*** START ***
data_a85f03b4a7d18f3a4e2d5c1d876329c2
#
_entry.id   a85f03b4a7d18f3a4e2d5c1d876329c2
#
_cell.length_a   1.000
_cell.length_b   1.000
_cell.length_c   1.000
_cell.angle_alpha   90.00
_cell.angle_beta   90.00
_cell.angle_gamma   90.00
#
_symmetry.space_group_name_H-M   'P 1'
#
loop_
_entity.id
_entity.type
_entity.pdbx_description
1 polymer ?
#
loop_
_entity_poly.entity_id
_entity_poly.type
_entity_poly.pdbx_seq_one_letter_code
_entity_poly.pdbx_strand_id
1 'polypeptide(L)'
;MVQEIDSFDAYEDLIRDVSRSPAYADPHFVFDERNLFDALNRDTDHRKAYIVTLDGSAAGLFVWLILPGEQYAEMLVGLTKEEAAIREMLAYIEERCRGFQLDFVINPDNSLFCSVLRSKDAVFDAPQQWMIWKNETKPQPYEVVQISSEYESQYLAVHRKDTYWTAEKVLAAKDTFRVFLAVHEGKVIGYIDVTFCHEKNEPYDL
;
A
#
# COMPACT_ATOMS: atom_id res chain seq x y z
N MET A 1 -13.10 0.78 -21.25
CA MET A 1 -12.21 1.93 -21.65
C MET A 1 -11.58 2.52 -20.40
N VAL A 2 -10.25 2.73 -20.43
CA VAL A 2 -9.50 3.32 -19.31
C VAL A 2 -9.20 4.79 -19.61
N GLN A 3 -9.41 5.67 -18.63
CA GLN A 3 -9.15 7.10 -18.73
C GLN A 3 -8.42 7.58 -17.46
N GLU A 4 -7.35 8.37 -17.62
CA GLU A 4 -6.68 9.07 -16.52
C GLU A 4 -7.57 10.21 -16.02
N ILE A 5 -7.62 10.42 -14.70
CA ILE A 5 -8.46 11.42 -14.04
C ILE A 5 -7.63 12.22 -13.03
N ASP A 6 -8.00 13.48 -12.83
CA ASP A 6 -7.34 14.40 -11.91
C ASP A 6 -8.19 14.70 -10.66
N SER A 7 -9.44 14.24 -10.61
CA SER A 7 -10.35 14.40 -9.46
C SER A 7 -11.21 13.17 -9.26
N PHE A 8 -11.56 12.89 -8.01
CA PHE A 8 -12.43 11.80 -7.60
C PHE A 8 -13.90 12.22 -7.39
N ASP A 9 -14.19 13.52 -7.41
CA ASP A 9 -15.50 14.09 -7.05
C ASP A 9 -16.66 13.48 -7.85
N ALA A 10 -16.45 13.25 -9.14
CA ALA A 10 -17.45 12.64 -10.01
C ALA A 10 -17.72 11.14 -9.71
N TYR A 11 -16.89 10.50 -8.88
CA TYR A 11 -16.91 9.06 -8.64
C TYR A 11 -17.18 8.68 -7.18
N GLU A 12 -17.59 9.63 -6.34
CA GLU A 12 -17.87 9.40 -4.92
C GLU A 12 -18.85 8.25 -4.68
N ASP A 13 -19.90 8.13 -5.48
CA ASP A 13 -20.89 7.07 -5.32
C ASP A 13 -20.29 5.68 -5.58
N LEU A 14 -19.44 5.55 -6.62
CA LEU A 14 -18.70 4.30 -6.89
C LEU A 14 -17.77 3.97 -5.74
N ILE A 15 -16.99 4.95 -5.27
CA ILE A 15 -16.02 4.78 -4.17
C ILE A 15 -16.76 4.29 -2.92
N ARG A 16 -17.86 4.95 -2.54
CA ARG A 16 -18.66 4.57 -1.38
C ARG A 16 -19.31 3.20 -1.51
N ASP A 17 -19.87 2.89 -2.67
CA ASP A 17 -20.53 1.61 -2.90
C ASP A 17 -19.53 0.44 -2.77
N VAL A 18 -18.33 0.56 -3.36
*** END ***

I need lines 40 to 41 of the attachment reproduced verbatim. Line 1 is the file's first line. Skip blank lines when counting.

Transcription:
N GLU A 4 -7.35 8.37 -17.62
CA GLU A 4 -6.68 9.07 -16.52